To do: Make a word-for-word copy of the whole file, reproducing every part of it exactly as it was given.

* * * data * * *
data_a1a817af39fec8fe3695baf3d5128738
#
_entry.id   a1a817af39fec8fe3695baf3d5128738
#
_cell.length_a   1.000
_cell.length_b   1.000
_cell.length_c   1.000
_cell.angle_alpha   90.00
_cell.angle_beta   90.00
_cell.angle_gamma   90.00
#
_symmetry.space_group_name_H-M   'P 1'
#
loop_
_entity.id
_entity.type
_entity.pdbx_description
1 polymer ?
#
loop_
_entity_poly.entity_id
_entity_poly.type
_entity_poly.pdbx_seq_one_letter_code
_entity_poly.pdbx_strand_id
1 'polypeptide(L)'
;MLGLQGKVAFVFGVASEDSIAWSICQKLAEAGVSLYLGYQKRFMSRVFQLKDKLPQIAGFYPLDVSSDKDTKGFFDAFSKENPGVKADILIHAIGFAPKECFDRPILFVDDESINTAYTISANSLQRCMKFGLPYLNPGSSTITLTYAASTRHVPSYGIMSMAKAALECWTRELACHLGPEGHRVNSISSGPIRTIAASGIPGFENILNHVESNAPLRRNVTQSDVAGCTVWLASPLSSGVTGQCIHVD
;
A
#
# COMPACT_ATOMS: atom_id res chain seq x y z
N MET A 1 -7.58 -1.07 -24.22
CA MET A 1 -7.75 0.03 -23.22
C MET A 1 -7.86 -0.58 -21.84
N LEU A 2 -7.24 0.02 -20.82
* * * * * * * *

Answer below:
data_a1a817af39fec8fe3695baf3d5128738
#
_entry.id   a1a817af39fec8fe3695baf3d5128738
#
_cell.length_a   1.000
_cell.length_b   1.000
_cell.length_c   1.000
_cell.angle_alpha   90.00
_cell.angle_beta   90.00
_cell.angle_gamma   90.00
#
_symmetry.space_group_name_H-M   'P 1'
#
loop_
_entity.id
_entity.type
_entity.pdbx_description
1 polymer ?
#
loop_
_entity_poly.entity_id
_entity_poly.type
_entity_poly.pdbx_seq_one_letter_code
_entity_poly.pdbx_strand_id
1 'polypeptide(L)'
;MLGLQGKVAFVFGVASEDSIAWSICQKLAEAGVSLYLGYQKRFMSRVFQLKDKLPQIAGFYPLDVSSDKDTKGFFDAFSKENPGVKADILIHAIGFAPKECFDRPILFVDDESINTAYTISANSLQRCMKFGLPYLNPGSSTITLTYAASTRHVPSYGIMSMAKAALECWTRELACHLGPEGHRVNSISSGPIRTIAASGIPGFENILNHVESNAPLRRNVTQSDVAGCTVWLASPLSSGVTGQCIHVD
;
A
#
# COMPACT_ATOMS: atom_id res chain seq x y z
N MET A 1 -7.58 -1.07 -24.22
CA MET A 1 -7.75 0.03 -23.22
C MET A 1 -7.86 -0.58 -21.84
N LEU A 2 -7.24 0.02 -20.82